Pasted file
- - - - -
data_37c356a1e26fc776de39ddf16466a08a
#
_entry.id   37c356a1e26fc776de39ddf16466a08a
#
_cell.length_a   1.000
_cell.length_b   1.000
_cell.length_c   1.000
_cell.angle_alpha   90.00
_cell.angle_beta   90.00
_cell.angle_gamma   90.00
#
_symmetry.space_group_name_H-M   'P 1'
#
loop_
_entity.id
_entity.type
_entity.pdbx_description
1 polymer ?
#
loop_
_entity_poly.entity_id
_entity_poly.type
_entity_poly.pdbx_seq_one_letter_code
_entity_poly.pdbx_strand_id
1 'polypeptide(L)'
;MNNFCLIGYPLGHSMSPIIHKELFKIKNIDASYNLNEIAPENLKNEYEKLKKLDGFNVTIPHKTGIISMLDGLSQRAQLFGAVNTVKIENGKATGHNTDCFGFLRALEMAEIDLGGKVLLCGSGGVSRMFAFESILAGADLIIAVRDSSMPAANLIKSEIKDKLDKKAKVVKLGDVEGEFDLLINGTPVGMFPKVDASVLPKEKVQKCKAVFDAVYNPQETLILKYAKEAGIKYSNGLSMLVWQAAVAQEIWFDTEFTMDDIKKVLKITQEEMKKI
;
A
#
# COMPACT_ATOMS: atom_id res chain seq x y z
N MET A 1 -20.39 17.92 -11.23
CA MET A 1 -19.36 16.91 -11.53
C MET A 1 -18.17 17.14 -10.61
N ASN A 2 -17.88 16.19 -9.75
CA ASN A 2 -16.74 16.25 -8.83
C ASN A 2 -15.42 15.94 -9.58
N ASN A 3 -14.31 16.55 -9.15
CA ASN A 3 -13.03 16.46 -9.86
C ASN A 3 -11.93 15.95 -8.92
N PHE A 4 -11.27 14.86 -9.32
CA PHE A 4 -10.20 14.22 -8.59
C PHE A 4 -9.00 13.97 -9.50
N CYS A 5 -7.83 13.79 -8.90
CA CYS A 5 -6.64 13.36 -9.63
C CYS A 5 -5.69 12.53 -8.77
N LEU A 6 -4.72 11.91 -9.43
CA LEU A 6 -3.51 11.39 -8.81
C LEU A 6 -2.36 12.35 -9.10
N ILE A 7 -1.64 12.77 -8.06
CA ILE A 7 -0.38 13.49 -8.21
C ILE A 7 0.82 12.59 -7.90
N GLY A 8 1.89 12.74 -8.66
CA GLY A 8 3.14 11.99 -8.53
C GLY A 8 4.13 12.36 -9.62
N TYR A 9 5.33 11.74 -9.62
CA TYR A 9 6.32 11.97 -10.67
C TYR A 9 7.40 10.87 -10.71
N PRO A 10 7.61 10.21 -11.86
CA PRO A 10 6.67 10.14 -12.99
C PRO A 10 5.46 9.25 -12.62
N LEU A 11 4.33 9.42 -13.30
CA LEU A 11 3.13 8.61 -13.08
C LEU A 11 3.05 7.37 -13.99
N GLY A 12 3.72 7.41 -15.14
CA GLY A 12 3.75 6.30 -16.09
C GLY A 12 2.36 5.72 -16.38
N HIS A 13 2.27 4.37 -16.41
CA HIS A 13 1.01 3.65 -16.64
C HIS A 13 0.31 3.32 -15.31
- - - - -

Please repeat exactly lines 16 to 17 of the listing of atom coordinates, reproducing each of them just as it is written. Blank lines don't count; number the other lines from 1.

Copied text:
_entity.type
_entity.pdbx_description